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PoliticsApril 27, 2018

Why have Thompson & Clark been allowed to keep spying on us, in your name?

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The list of state agencies using these private investigators to spy on lawful protesters continues to grow, and it is an assault on democracy, writes Frances Mountier.

I was distressed to learn last month that a government owned company, Southern Response, had been using private investigators Thompson & Clark to spy on victims of the Christchurch earthquake. They have form. Just over a decade ago, a paid infiltrator from the same “corporate intelligence” company, working for Solid Energy, was sent into our anti-mining group Save Happy Valley, where he monitored our movements. They placed tracking devices on some people’s cars, and installed a private surveillance camera on public LINZ land. When it all came out, prime minister Helen Clark said it was “unacceptable behaviour from a state-owned enterprise” and that it must stop.

In the wake of reporting this week that yet another government agency – this time the Department of Conservation – hired Thompson & Clark Investigations Ltd to keep tabs on anti-1080 activists, the questions arise: who isn’t Thompson & Clark working for, and why are activists being categorised as “threats” by the agencies that are supposed to be working for the New Zealand people?

The list just keeps growing. News broke in March that the private investigators had been employed by Southern Response, a state insurer, to spy on victims of the Christchurch quake. Next it was revealed that the Ministry of Business, Innovation and Employment has maintained a  working relationship with Thompson & Clark. As part of a give-and-take relationship Thompson and Clark was monitoring climate activists including Oil Free Wellington, Greenpeace and Climate Justice Taranaki and briefing MBIE on their findings. This prompted the State Services Commission to expand its inquiry into the use of private investigators by state agencies, launched following the Southern Response revelations, to include MBIE.

It doesn’t stop there. It has also been reported that the Ministry of Foreign Affairs and Trade was using private spies to keep watch on anti-TPPA protesters in the lead up the February 2016 signing in Auckland. The hundreds of police rostered on for the day weren’t enough for MFAT: they paid Thompson & Clark $12,000 for two days work.

Thompson and Clark labels groups of ordinary New Zealanders who come together to oppose various government and private industry schemes as “issue motivated groups” or their acronym “IMGs”. Thompson & Clark package up and sell IMGs as dangerous extremists to government agencies and companies. They do their best to hype the potential security threat, and often use community events planned by local activists to alert potential clients that they are “at risk”. They even had a newsletter called National Extremism that largely included recycled content from Aotearoa Indymedia or media releases and which was sold to government departments for thousands of dollars.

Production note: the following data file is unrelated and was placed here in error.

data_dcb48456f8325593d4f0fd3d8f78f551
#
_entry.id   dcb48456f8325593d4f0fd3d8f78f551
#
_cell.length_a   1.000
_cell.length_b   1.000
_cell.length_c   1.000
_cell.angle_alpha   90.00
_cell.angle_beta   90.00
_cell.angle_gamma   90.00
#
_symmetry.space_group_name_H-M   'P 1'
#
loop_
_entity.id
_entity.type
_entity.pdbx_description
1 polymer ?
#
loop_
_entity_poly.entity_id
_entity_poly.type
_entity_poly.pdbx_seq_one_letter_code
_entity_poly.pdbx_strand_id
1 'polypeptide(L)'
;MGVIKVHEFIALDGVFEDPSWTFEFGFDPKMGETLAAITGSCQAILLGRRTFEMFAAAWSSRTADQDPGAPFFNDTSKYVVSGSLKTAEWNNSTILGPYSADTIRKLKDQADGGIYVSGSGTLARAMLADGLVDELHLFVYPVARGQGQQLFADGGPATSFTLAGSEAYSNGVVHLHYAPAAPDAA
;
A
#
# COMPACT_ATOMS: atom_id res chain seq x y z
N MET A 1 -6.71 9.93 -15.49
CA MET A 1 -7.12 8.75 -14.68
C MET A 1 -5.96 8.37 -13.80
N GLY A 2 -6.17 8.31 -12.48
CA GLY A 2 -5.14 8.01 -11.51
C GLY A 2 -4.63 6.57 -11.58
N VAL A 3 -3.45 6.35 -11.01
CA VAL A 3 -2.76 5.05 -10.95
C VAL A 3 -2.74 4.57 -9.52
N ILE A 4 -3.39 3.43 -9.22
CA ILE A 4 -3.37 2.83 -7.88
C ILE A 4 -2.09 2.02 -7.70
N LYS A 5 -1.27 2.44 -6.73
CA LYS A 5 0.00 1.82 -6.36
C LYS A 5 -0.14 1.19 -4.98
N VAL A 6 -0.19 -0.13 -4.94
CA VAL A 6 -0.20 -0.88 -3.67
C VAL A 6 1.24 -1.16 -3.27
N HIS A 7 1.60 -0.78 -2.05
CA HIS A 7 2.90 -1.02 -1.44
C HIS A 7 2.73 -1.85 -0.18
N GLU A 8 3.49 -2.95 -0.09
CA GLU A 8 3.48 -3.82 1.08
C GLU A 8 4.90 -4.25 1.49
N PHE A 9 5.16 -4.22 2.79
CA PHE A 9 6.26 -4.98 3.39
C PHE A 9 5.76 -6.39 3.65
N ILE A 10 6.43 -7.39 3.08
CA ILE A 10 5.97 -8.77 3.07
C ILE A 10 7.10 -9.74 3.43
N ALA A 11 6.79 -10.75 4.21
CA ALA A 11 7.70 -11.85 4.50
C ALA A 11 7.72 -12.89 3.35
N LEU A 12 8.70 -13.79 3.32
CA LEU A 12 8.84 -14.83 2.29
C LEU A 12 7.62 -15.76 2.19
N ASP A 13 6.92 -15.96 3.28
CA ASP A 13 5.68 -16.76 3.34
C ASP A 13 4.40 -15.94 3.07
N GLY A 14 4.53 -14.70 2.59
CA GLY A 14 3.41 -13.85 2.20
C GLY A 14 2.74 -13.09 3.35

The danger of Thompson & Clark is that its whole business model is working to stop democracy, to curtail citizens’ rights to have meaningful input in the political sphere. Fundamentally they aim to delegitimise, stigmatise and criminalise people who are exercising their freedom of speech.

In Taranaki, they set up “TOGS” – the Taranaki Oil and Gas Security working group – a cross-agency government oil-and-gas security working group involving oil industry reps, the police, and MBIE, with, of course, Thompson & Clark as chair. The whole point of this group was seemingly to work to undermine political protest, to disrupt community organising, to dampen the effectiveness of democratic change, to control the media narrative and to make people who are using their freedom of speech speechless. All of which helps Thompson & Clark return a profit.

Prime Minister Ardern has rightly expressed outraged about the company’s activities, saying it was “totally inappropriate” and that government departments should not be using them. But as Werewolf editor Gordon Campbell noted, Thompson & Clark remains on the government’s list of preferred providers, and as importantly, we have all been promised an end to this kind of behaviour before.

But it seems nothing ever really changed: someone didn’t get the memo. Today, I am part of Oil Free Wellington, a climate justice group surveilled in this most recent spying episode for our work in trying to halt offshore oil drilling in the Pegasus Basin. Thompson & Clark’s spying operations have been to the detriment of campaigns on social justice, war, the climate, the environment and animal rights. It has gone on essentially uninterrupted for more than a decade, and it needs to stop today.

Keep going!